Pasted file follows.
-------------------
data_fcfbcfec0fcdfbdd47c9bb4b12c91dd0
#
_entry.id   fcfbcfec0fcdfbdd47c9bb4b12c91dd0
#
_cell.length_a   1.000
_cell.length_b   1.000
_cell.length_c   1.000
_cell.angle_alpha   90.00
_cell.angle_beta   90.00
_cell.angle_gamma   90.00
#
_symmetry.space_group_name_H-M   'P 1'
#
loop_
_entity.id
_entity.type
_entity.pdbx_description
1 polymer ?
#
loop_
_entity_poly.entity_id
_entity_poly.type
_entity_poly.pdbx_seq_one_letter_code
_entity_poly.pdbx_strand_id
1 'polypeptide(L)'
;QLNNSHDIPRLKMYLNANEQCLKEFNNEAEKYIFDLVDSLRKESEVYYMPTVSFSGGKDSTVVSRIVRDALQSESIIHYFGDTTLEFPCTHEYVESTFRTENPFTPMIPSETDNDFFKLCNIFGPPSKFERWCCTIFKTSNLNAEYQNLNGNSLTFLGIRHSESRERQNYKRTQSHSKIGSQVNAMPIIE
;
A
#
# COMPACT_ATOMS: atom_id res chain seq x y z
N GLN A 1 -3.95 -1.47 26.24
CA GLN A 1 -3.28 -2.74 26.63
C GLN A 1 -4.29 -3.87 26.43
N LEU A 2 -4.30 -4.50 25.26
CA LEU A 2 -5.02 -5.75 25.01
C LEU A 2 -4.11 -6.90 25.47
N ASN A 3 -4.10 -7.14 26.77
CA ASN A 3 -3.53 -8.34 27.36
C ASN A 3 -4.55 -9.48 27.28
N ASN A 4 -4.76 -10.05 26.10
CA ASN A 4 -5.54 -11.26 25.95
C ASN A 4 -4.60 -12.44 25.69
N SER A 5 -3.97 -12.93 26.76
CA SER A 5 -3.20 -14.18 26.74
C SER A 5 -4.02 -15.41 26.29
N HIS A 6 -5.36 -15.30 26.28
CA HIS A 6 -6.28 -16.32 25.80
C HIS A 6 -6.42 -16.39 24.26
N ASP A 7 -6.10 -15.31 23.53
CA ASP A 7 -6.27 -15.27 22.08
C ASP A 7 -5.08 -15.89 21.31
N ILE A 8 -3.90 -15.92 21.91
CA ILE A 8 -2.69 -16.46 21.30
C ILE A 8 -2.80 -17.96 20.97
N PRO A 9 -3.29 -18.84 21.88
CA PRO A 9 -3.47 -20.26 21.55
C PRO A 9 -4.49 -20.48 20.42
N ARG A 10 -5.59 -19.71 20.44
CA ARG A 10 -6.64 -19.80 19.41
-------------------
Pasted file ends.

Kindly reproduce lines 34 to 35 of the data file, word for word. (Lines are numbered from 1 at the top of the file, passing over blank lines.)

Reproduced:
N LEU A 2 -4.30 -4.50 25.26
CA LEU A 2 -5.02 -5.75 25.01